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I have come to love the poetry of Mark Strand and poems like "The Continuous Life" are the reason.
Lately I find myself spilling the spoiler of a poem's ending. It's my strategy to tempt you to click through and read the entire poem on this busy day, at the end of a busy week in a busy month, which is wedged into a busy year in your busy life. We are a busy people. But I love to stop and ask myself what I'm busy with, and does it matter?
Strand (I am learning, as I read more about him) was long preoccupied with the darkness and meaninglessness of life, though I find his wry response, recounted in this bio piece at the Poetry Foundation, amusing:
Strand’s early collections of poetry, including Reasons for Moving (1968), made his reputation as a dark, brooding poet haunted by death, but Strand himself does not find them “especially dark,” he told Thomas. “I find them evenly lit,” he continued.Perhaps the distribution of light became a constant with his 1990 collection entitled The Continuous Life. In the same Poetry Foundation article mentioned above, I learned:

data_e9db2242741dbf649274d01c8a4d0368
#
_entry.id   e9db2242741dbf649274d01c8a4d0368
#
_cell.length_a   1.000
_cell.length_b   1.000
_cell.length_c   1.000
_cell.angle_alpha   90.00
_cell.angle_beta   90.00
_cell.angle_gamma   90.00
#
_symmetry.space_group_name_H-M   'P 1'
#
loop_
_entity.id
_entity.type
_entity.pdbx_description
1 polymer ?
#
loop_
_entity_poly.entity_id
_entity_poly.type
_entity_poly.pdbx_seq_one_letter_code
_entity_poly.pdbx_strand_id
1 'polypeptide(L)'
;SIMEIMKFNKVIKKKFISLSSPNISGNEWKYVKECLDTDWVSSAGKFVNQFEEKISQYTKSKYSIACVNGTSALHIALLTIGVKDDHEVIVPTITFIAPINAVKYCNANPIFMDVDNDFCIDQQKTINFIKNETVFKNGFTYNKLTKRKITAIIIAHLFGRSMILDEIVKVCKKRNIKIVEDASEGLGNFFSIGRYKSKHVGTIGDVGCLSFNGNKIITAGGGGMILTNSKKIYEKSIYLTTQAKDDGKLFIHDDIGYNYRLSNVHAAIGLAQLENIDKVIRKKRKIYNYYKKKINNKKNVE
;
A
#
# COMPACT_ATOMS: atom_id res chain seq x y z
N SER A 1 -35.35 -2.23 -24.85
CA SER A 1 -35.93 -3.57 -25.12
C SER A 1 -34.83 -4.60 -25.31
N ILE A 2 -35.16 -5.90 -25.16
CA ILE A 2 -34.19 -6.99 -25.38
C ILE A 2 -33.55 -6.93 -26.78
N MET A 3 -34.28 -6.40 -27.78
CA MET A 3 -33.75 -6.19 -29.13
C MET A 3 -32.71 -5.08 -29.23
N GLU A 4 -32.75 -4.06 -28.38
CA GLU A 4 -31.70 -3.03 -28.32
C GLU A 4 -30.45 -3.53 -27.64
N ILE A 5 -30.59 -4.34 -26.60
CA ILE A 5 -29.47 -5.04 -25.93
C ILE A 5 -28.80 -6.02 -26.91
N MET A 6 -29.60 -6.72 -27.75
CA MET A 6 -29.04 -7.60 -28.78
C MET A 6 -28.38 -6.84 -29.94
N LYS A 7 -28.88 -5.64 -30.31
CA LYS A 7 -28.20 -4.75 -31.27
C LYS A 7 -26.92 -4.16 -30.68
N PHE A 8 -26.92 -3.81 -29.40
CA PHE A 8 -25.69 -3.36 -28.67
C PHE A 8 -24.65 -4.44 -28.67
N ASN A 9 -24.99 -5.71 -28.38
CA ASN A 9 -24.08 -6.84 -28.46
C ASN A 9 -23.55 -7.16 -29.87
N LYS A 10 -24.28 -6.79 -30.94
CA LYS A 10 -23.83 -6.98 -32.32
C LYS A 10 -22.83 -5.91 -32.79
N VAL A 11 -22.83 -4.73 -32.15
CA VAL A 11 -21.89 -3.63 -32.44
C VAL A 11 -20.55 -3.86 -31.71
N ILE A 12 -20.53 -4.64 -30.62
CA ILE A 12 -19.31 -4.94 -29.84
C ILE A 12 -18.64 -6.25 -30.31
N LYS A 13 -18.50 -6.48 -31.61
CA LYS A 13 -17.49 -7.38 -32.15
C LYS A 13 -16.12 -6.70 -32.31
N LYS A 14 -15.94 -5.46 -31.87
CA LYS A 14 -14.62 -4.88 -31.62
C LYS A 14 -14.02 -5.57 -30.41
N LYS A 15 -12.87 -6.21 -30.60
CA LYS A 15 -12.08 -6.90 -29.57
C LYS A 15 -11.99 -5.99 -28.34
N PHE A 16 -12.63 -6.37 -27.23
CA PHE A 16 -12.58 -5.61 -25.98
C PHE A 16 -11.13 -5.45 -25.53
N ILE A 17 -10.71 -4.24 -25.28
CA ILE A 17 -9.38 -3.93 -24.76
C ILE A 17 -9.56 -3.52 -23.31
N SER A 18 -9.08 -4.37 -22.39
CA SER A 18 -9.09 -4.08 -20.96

Strand published The Continuous Life, his first book of poems in a decade, in 1990. In the New York Times Book Review, Alfred Corn commented that the book “doesn’t strike me so much as a capstone of Mr. Strand’s career as one more turning in his development.” Corn pointed to changes in meter, diction and point of view. “This is a poetry written, as it were, in the shadow of high mountains, and touched with their grandeur,” he concluded.
You be the judge. If you aren't too busy.
The Continuous Life
by Mark Strand
...Say that each of you tries
To keep busy, learning to lean down close and hear
The careless breathing of earth and feel its available
Languor come over you, wave after wave, sending
Small tremors of love through your brief,
Undeniable selves, into your days, and beyond.
Read the entire poem here, at The Writer's Almanac.